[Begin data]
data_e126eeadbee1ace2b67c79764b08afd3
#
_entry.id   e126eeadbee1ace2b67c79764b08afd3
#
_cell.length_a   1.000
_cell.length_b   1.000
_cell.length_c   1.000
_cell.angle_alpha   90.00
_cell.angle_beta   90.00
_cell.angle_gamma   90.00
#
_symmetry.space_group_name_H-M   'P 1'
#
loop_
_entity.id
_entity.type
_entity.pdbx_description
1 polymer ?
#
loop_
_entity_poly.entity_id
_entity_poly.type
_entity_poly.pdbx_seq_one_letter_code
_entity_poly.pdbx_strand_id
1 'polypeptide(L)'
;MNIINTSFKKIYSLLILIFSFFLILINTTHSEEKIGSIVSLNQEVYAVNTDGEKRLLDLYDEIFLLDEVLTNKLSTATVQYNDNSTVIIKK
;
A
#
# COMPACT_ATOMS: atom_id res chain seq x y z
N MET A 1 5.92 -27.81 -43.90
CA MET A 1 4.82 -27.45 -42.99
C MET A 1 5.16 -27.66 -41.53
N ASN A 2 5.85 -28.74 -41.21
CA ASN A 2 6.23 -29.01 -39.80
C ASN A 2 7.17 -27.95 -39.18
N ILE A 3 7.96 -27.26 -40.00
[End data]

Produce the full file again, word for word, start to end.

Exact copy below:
data_e126eeadbee1ace2b67c79764b08afd3
#
_entry.id   e126eeadbee1ace2b67c79764b08afd3
#
_cell.length_a   1.000
_cell.length_b   1.000
_cell.length_c   1.000
_cell.angle_alpha   90.00
_cell.angle_beta   90.00
_cell.angle_gamma   90.00
#
_symmetry.space_group_name_H-M   'P 1'
#
loop_
_entity.id
_entity.type
_entity.pdbx_description
1 polymer ?
#
loop_
_entity_poly.entity_id
_entity_poly.type
_entity_poly.pdbx_seq_one_letter_code
_entity_poly.pdbx_strand_id
1 'polypeptide(L)'
;MNIINTSFKKIYSLLILIFSFFLILINTTHSEEKIGSIVSLNQEVYAVNTDGEKRLLDLYDEIFLLDEVLTNKLSTATVQYNDNSTVIIKK
;
A
#
# COMPACT_ATOMS: atom_id res chain seq x y z
N MET A 1 5.92 -27.81 -43.90
CA MET A 1 4.82 -27.45 -42.99
C MET A 1 5.16 -27.66 -41.53
N ASN A 2 5.85 -28.74 -41.21
CA ASN A 2 6.23 -29.01 -39.80
C ASN A 2 7.17 -27.95 -39.18
N ILE A 3 7.96 -27.26 -40.00